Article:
As we approached the south end of the Square, we noticed that chest-high steel barricades had been set up to prevent anyone from exiting. Also, the subway entrance on the Square had been converted so that it would only let people into the Square, not out of it. The subway was a write-off – the stairs were so crowded with entering people that there was no way possible to get down (like a high pressure hose flooding the Square with people). We leaned on the steel barricades and looked wistfully at freedom on the far side of the road. It turned out that we could only exit the Square by walking back up to the North end and then back to our hotel, which would entail traveling back down the same kilometer to 50 feet from where we were currently standing – on the other side of the road. There were guards standing some distance away, but they were the lowest of the official tiers of authority and only carried whistles and shrill voices – no one paid them much attention.
[Editorial Note: Even without weapons, they look plenty intimidating to me!]
Expecting full compliance, it had not occurred to the Chinese government that anyone would dare defy their crowd control arrangements, so accordingly, they had built the barriers with horizontal bars, making climbing an easy task. And, they had not secured the bases, which were just stands. As we were pondering escape, a crowd of people who also wanted to exit began to build up behind us, muttering. The barricades were too heavy to lift, but they could be climbed, so in a moment of abandon, we agreed to go over them.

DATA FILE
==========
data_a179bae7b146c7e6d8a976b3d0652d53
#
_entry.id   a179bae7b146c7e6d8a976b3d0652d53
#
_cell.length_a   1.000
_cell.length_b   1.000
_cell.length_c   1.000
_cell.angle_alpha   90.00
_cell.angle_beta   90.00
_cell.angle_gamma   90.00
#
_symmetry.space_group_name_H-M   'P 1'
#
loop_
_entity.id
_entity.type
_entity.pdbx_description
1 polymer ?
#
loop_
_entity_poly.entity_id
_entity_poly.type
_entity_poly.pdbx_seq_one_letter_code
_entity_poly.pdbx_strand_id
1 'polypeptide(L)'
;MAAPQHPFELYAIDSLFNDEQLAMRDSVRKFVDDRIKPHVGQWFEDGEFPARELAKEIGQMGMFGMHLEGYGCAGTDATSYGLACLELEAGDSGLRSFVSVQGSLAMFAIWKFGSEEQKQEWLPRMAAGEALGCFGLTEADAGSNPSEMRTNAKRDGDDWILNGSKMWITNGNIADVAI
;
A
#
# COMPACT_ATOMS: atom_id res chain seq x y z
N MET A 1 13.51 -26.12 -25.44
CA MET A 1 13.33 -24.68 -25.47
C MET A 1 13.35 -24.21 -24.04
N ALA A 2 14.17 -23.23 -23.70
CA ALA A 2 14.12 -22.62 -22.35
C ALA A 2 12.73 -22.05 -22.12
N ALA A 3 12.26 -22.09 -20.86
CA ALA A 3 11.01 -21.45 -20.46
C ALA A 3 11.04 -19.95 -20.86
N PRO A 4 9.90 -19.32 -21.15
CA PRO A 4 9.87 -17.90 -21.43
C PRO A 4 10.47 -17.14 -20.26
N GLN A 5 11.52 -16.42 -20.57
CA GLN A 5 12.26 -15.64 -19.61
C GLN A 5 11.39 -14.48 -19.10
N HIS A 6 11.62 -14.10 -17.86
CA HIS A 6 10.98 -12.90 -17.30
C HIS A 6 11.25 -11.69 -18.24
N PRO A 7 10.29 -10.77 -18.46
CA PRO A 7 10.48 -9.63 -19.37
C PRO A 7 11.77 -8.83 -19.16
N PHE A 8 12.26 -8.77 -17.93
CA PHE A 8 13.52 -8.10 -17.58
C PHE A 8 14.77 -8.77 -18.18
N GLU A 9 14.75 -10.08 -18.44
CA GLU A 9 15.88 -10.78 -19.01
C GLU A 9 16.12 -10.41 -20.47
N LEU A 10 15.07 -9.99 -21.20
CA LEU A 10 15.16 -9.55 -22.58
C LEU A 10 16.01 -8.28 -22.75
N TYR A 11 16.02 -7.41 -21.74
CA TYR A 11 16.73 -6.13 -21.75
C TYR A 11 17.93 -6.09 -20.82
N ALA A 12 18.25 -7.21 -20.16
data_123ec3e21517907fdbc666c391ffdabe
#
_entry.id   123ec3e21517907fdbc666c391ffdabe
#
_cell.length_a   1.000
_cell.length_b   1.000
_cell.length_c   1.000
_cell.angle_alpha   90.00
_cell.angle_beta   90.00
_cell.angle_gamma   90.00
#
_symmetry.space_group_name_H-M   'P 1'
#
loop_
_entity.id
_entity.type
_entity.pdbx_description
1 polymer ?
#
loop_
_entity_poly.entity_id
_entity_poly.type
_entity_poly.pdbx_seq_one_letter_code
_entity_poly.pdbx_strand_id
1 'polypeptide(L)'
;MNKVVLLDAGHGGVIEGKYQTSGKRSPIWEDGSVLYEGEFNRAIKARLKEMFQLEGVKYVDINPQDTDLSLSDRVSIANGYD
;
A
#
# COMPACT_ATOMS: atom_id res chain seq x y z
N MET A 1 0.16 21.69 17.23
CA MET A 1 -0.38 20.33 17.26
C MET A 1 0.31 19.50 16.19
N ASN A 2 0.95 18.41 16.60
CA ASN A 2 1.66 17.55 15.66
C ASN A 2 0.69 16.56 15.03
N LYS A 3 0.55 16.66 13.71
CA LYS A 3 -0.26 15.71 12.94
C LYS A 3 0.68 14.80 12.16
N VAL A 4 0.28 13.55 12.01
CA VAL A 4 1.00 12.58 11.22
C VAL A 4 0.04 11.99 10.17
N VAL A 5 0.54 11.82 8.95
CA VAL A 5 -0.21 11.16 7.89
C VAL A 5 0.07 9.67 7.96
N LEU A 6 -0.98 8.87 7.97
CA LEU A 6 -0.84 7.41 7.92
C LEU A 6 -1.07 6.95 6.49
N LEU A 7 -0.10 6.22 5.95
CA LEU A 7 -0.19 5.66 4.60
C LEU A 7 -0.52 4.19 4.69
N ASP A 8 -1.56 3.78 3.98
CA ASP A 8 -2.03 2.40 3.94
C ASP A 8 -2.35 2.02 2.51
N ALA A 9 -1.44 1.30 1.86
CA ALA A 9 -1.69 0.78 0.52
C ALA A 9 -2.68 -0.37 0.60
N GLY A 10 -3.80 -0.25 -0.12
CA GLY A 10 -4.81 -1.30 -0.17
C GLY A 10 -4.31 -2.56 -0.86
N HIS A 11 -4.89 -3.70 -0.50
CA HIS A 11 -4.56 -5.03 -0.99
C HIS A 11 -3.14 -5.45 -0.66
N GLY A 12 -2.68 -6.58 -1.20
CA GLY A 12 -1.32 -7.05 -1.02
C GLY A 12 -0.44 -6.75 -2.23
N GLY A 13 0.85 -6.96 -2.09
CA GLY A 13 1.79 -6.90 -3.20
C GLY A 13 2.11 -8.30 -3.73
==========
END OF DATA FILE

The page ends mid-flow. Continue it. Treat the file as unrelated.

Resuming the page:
With the crowd [surprisingly] cheering, we climbed the barricades, but as we reached the top, they started to teeter and then fell outwards into the road traffic on the far side. Two sections had fallen, and with a roar, the crowds surged through the space, completely blocking traffic as they ran over the top of the tumbled barricades.
This was getting a bit out of hand as thousands poured onto the roadway behind us. The whistle-blowing “cops” were tweeting away and could barely be heard over the pandemonium. In an effort to escape the cops and the crowd, we headed straight across the road and found ourselves facing another set of identical barricades with crowds on the far side. To my complete astonishment, the crowds were cheering and whistling and clapping, as if this was the most exciting thing they’d seen in their lives.
As we started to climb over the second set of barricades, many helping hands appeared as everyone surged forward to aid us over the obstacle. The weight of the crowd kept the barricades from tumbling, and within seconds we were immersed in the ocean of people. We were walking (hoping we were inconspicuous) east on Qianmen Street towards our hotel when, of course, we came upon an old favorite with a slightly different sign.
Looking back down Qianmen, we could see the traffic backing up as crowds continued to surge onto the roadway from Tiananmen Square. Oops.
We ducked into the McDonald’s and ordered Big Macs and fries and discussed the mini-riot we had just created. It actually seemed somewhat surreal eating hamburgers and fries in familiar surroundings while over 12,000 miles from home and in a completely different culture. Appetites satisfied, we finished the short trip back to the hotel wondering what other exciting adventures would fill our days – the first day not even being over yet.
Ahh, Home Sweet Home
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For this post, photo credits are embedded in the images themselves.